Jones must overcome history to win

Victor Ashe
Government/Politics columnist

Sheriff Jimmy “J.J.” Jones will be a credible candidate for county mayor, if he runs, and will keep Commissioner Bob Thomas and perhaps Glenn Jacobs, if he enters the race, busy. However, Jones will need to overcome the impression that he is only a sheriff.

Three previous sheriffs tried to transition to executive or legislative office in Knox County and failed. They were Archie Weaver for city mayor in 1965, Bernard Waggoner for state senator in 1974 and Tim Hutchison for county mayor in 2010. Democrats do not yet have a credible candidate, and the GOP primary in May 2018 will decide who the next county mayor will be.

It also appears that Sherry Witt, register of deeds, and state Rep. Roger Kane will oppose each other for county clerk to follow Foster Arnett Jr., who is term limited, also in the May 2018 primary. This means there will be a new register of deeds and a new state representative.

■  More information is coming out on the search for the new UT athletic director, which resulted in John Currie being hired. It seems the six-member search committee may have interviewed only two candidates, Currie and Phillip Fulmer. David Blackburn at UT Chattanooga was interviewed by the search firm, paid $75,000 for its work, but did not make it to the actual search committee.

The six-member search committee had no black members and only one woman, Donna Thomas (who works at the Athletic Department and was on the search committee that picked Beverly Davenport to be chancellor). Davenport stresses diversity but did not implement it on this high-profile committee.

The Fulmer interview occurred in Nashville at the Governor’s Residence on Curtiswood Lane and included Jimmy Haslam, brother of the governor, Peyton Manning and Chancellor Davenport. The governor was not present for the interview. A majority of the search committee also was not present. Manning favored Fulmer and Jimmy Haslam favored Currie.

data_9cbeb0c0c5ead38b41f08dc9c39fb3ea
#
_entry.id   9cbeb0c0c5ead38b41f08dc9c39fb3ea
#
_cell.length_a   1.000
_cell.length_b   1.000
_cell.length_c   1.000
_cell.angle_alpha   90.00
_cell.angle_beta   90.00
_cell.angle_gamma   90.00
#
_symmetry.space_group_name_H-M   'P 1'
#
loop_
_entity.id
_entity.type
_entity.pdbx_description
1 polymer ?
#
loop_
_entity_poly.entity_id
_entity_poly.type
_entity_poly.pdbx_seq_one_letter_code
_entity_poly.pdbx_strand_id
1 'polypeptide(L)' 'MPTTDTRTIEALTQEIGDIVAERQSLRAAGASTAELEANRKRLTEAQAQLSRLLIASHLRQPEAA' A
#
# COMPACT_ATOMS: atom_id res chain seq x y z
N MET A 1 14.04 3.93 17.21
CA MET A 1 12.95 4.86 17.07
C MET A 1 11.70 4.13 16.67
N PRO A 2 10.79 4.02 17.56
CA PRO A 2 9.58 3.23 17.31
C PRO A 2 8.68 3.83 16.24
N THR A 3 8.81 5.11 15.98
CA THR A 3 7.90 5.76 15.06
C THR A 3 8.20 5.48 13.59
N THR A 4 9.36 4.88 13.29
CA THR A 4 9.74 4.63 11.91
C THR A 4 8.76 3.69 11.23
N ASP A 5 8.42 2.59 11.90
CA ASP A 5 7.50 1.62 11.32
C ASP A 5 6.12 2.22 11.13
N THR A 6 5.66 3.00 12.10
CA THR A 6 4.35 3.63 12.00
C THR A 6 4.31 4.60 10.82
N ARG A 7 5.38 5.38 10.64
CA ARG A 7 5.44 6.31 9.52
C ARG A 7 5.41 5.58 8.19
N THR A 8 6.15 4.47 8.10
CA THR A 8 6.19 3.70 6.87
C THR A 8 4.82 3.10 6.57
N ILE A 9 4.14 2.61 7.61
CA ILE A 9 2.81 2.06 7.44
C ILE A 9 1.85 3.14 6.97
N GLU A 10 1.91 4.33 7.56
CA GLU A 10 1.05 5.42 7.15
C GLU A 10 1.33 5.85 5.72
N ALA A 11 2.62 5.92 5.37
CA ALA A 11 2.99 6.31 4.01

Davenport then flew to Manhattan, Kansas, to meet with Currie, where the job was offered.

None of this is inappropriate as such, but it makes for interesting discussion about the total process.

■  Former state Sen. Brown Ayres turns 86 on March 27. He is retired and lives in Sequoyah Hills’ Hamilton House. Judge Charles Susano turns 81 on March 25. He is longest-serving current judge on the state’s civil appellate court.

■  Randy Boyd will hold a major April 24 fundraiser in Knoxville for his campaign for governor in the August 2018 primary. State Sen. Mark Green of Clarksville, another candidate for governor, campaigned in Knoxville last week. But he will likely be nominated to be Secretary of the Army, which would remove him from the race. Green would be a very able choice for the Pentagon.

■  State Sen. Mark Norris of Memphis may end up with a federal judgeship and depart the governor’s race, leaving only Boyd and U.S. Rep. Diane Black as the two major candidates.

■  Jim Harter, longtime Fountain City resident and Scenic Knoxville advocate, died last week. He, along with his wife, Ann, who survives him, were dedicated advocates against billboards and appeared at many city council meetings. He will be missed.

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